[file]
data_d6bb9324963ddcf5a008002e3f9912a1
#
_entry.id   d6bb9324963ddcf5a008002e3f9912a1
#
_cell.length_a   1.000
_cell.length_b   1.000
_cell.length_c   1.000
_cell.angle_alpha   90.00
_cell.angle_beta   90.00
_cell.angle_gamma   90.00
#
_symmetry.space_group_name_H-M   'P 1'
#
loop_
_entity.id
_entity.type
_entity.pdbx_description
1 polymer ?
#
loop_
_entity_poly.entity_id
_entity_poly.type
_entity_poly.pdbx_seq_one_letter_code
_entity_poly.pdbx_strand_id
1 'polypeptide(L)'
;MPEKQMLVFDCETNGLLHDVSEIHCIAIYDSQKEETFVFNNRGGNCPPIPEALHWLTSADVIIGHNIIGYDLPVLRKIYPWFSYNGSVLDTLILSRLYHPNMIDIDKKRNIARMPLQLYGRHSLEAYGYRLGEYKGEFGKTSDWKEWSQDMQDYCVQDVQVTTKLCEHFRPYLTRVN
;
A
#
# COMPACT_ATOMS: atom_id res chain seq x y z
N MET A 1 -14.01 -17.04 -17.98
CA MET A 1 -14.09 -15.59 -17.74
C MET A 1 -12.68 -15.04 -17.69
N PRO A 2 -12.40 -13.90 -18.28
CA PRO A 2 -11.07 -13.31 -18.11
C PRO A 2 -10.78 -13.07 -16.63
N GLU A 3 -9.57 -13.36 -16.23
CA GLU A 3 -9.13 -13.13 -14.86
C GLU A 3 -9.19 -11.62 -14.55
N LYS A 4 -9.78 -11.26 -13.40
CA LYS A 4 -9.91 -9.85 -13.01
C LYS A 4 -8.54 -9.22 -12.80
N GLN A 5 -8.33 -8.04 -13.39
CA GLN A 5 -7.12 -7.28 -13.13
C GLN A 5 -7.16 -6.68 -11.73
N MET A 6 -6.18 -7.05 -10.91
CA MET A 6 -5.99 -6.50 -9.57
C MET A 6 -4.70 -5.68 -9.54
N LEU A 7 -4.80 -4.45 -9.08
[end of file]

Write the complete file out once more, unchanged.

data_d6bb9324963ddcf5a008002e3f9912a1
#
_entry.id   d6bb9324963ddcf5a008002e3f9912a1
#
_cell.length_a   1.000
_cell.length_b   1.000
_cell.length_c   1.000
_cell.angle_alpha   90.00
_cell.angle_beta   90.00
_cell.angle_gamma   90.00
#
_symmetry.space_group_name_H-M   'P 1'
#
loop_
_entity.id
_entity.type
_entity.pdbx_description
1 polymer ?
#
loop_
_entity_poly.entity_id
_entity_poly.type
_entity_poly.pdbx_seq_one_letter_code
_entity_poly.pdbx_strand_id
1 'polypeptide(L)'
;MPEKQMLVFDCETNGLLHDVSEIHCIAIYDSQKEETFVFNNRGGNCPPIPEALHWLTSADVIIGHNIIGYDLPVLRKIYPWFSYNGSVLDTLILSRLYHPNMIDIDKKRNIARMPLQLYGRHSLEAYGYRLGEYKGEFGKTSDWKEWSQDMQDYCVQDVQVTTKLCEHFRPYLTRVN
;
A
#
# COMPACT_ATOMS: atom_id res chain seq x y z
N MET A 1 -14.01 -17.04 -17.98
CA MET A 1 -14.09 -15.59 -17.74
C MET A 1 -12.68 -15.04 -17.69
N PRO A 2 -12.40 -13.90 -18.28
CA PRO A 2 -11.07 -13.31 -18.11
C PRO A 2 -10.78 -13.07 -16.63
N GLU A 3 -9.57 -13.36 -16.23
CA GLU A 3 -9.13 -13.13 -14.86
C GLU A 3 -9.19 -11.62 -14.55
N LYS A 4 -9.78 -11.26 -13.40
CA LYS A 4 -9.91 -9.85 -13.01
C LYS A 4 -8.54 -9.22 -12.80
N GLN A 5 -8.33 -8.04 -13.39
CA GLN A 5 -7.12 -7.28 -13.13
C GLN A 5 -7.16 -6.68 -11.73
N MET A 6 -6.18 -7.05 -10.91
CA MET A 6 -5.99 -6.50 -9.57
C MET A 6 -4.70 -5.68 -9.54
N LEU A 7 -4.80 -4.45 -9.08